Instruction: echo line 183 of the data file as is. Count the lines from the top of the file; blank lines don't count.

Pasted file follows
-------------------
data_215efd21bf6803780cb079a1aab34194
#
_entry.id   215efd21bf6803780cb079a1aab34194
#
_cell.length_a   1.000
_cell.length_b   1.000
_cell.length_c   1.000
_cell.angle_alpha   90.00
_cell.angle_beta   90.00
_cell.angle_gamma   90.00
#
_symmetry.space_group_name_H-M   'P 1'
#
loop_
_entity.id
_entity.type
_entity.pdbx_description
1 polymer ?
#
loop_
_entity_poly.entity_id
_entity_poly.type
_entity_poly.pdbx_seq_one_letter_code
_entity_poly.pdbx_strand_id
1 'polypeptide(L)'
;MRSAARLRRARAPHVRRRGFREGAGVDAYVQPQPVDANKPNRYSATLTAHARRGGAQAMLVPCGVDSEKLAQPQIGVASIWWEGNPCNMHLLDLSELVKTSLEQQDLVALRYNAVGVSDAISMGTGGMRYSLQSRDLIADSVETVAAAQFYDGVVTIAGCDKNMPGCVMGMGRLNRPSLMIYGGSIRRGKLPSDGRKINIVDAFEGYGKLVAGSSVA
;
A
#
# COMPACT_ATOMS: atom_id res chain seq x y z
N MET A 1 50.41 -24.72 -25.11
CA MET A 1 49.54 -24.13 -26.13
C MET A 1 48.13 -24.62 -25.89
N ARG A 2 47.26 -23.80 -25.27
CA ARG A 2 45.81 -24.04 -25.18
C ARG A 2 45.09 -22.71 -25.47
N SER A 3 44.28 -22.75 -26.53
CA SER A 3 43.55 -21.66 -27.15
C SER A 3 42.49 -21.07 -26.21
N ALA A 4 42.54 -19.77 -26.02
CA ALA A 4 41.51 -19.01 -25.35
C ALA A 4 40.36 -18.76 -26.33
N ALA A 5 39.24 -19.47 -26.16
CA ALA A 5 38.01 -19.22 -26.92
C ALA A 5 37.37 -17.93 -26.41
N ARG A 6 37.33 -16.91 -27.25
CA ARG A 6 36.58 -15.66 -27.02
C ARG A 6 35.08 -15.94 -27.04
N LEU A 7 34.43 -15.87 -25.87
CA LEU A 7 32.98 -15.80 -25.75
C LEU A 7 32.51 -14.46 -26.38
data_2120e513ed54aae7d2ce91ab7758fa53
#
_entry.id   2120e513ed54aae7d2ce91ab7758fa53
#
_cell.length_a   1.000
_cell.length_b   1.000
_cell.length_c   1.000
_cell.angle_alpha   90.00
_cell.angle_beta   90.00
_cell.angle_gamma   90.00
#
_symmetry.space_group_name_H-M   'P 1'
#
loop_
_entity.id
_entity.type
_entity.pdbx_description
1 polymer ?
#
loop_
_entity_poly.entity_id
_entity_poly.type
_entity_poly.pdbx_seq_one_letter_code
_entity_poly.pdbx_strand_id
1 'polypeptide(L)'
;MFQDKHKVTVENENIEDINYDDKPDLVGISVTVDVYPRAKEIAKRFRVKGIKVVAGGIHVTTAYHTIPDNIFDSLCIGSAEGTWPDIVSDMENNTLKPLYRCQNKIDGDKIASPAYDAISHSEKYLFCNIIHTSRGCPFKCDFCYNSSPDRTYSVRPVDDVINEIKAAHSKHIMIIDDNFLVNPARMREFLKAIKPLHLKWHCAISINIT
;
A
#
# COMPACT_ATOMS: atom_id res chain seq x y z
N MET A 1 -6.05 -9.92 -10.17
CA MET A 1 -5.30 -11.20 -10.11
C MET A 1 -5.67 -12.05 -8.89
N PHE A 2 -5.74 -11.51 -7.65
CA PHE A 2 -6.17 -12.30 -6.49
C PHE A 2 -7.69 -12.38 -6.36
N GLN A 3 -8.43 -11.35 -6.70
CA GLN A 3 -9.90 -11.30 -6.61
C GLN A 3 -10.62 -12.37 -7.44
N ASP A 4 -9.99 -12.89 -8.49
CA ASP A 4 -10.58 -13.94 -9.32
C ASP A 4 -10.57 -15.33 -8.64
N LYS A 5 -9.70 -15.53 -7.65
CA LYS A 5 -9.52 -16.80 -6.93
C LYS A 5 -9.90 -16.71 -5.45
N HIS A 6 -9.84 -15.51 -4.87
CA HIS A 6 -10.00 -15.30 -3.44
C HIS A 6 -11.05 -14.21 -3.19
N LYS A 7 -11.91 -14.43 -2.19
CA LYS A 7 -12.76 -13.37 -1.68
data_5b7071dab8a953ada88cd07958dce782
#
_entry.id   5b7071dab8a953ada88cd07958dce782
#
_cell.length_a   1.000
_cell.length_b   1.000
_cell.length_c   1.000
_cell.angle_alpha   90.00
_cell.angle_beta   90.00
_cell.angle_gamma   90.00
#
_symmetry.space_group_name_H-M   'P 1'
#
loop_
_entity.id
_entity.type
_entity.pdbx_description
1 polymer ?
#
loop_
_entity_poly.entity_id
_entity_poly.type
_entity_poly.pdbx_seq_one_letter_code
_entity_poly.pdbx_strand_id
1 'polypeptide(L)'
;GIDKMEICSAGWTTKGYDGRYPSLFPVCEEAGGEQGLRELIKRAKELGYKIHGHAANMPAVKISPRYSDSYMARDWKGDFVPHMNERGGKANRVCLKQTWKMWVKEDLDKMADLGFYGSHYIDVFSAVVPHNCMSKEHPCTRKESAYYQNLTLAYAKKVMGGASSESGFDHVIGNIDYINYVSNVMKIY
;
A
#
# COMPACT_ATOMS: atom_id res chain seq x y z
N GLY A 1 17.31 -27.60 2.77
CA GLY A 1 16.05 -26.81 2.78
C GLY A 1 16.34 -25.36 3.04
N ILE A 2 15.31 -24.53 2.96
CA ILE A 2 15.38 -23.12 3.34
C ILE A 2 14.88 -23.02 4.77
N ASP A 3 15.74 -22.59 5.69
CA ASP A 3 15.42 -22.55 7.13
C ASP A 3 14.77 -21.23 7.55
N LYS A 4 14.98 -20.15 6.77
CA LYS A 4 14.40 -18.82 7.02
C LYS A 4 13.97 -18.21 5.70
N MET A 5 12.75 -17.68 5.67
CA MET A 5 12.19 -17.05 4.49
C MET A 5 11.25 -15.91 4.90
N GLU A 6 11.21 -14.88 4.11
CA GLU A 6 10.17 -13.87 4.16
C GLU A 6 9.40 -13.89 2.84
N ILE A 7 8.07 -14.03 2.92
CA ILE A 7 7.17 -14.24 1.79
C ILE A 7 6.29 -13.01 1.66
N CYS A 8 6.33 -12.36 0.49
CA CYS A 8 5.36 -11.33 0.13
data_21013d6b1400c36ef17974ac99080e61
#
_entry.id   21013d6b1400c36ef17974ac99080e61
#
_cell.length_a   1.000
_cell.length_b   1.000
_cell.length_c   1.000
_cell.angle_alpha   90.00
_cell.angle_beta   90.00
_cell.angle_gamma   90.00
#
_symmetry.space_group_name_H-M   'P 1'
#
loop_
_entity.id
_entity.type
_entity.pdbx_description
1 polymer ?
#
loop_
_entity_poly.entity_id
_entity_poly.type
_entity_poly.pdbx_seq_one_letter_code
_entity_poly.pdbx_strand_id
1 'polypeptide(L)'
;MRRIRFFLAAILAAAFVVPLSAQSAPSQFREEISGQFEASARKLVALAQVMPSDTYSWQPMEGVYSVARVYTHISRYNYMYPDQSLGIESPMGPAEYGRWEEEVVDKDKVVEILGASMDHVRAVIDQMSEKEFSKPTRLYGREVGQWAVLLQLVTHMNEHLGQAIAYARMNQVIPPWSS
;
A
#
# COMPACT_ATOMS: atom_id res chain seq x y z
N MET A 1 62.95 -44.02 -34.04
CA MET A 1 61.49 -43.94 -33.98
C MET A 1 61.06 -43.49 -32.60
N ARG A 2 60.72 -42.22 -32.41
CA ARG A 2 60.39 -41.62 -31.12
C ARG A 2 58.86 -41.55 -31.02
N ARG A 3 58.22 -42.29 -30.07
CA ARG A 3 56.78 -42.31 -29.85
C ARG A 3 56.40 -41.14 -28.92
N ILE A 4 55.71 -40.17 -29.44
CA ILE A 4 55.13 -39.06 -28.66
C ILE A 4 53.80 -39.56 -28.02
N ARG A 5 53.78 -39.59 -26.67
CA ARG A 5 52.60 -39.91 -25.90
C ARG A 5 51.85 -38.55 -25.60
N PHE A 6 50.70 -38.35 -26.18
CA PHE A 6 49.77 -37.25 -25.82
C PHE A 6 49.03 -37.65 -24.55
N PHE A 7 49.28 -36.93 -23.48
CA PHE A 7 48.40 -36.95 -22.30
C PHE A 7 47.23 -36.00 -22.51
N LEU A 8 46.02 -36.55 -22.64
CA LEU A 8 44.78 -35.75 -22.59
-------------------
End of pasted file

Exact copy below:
#